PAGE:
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Local News

Butterfly House Board Ousted By Keep Santa Rosa Beautiful

Panhandle Butterfly House.jpg
Panhandle Butterfly House & Nature Center

Butterfly House committee members were fired last month by Keep Santa Rosa Beautiful. New leadership will be in place, says KSRB Executive Director Kevin Smith.

Late last week the Panhandle Butterfly House & Nature Center Inc. announced on its Facebook page that the butterfly house committee was fired and locked out of the property on Henry Street.

Smith confirmed the news Tuesday afternoon. He said the four unpaid volunteers who work for the butterfly house wanted to start their own 501c3 (nonprofit). Keep Santa Rosa Beautiful also severed ties with the University of Florida/IFAS, which was a partner organization.

“There were four volunteers working with the butterfly house who wanted to start their own 501c3, but my board didn’t think it was a good idea,” Smith said.

Smith said the reason behind the decision was that the individuals “got off the mission a little bit” of the butterfly house. He has already begun the work to reassign the volunteer roles.

“We had some bumps in the road, but we want to get back and focus on the mission,” he said.

Jenny Weber was the president of the Panhandle Butterfly House & Nature Center since 2019 and a volunteer since 2014. In an email, she said she wished Keep Santa Rosa Beautiful success.

“Our team was on a mission to rebuild the Panhandle Butterfly House,” the statement read. “We spent a lot of blood, sweat, and tears over the last couple of years getting it to where it is today. We had tremendous support from the community and we just wanted people to know that we did not quit. The reasons are still not clear, nothing has been put in writing. The reasons for dissolving the relationship between KSRB and the UF/IFAS have also not been revealed.”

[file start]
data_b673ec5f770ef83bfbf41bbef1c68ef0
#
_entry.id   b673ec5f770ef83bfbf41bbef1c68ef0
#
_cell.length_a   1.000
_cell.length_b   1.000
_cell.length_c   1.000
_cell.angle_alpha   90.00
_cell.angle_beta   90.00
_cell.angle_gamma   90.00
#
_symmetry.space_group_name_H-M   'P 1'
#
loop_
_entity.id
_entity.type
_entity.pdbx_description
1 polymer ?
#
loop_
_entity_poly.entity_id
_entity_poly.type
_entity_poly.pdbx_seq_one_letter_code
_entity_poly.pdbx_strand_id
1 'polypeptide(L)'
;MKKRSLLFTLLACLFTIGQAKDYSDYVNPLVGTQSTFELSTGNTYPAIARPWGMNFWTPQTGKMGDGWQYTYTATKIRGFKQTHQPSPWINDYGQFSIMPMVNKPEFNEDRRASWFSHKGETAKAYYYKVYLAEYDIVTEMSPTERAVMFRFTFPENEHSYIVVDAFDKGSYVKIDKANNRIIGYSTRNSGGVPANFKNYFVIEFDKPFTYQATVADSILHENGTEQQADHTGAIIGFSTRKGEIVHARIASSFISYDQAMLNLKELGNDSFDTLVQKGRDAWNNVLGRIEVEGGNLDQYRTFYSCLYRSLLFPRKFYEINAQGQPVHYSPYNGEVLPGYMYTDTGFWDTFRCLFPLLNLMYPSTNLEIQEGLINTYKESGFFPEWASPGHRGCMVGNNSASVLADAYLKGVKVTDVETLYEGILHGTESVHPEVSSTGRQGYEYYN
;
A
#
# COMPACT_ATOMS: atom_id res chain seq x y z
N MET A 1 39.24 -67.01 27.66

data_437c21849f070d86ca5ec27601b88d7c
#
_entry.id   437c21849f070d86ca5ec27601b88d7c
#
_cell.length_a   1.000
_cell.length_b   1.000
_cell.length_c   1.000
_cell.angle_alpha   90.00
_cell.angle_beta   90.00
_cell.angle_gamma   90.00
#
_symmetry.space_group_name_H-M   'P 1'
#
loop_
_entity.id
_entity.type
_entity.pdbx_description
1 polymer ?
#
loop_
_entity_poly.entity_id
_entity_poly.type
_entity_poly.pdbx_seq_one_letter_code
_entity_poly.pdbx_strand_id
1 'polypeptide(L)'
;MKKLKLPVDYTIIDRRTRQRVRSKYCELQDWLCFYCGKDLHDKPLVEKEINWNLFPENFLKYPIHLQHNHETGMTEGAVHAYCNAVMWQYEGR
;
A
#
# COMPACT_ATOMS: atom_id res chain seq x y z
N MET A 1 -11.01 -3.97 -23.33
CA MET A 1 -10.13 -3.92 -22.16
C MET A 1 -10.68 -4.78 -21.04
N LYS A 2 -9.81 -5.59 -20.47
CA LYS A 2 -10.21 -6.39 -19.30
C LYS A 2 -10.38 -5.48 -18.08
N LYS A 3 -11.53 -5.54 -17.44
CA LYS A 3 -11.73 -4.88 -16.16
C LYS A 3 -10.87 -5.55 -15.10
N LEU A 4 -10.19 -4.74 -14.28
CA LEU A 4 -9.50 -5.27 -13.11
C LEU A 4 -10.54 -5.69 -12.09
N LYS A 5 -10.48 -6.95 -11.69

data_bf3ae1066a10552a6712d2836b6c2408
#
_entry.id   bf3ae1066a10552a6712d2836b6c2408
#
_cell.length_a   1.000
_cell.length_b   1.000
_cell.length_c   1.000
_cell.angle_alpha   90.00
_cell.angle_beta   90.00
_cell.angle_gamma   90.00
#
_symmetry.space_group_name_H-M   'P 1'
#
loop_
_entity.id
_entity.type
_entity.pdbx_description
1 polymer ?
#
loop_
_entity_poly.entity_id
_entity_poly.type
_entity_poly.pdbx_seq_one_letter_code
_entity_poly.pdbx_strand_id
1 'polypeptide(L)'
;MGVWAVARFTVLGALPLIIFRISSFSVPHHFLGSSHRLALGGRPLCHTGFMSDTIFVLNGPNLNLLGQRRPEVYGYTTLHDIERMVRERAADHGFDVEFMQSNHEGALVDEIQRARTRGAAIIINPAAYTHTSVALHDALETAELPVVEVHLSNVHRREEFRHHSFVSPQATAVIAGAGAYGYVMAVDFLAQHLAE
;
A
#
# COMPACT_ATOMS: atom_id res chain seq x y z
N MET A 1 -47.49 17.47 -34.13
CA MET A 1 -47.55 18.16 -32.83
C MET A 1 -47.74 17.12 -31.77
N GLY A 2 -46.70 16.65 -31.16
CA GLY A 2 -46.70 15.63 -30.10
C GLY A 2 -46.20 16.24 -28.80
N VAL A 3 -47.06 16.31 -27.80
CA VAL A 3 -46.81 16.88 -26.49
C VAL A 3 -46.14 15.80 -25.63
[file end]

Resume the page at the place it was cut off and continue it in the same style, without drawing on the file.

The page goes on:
The Butterfly House Facebook page is still under the control of the former board members. In a post, they said they are waiting on 501c3 status and will continue to use the page to “educate people about Florida's native butterflies and their habitats.”

Weber told the Pensacola News Journal that she and the other former board members have been kept out of the butterfly house’s computers and bank accounts which have around $40,000 in them.

Jack and Fonda Weatherfell started the Butterfly House in a pop-up tent in the backyard of their Navarre home in 1997. They worked with the county to move it to the Navarre Park on Santa Rosa Sound where it sat for 21 years. In 2018, it closed when the county announced a multi-million-dollar renovation of the park, and the center was unable to afford to rebuild.

“We had tears in our eyes when the (old) vivarium was torn down,” said Smith. “We knew the work that had been put into it. It was very heartbreaking.”

Last year, the butterfly house announced plans to move into the historic T.W. Jones house in Milton. The center received a $106,000 IMPACT 100 grant to build a vivarium at the new location. The nonprofit still owes $75,000 for the property.

Smith said they are still waiting on permits before the vivarium can be built at the new location. They were originally planning to open this year, but now the plan is to open by spring.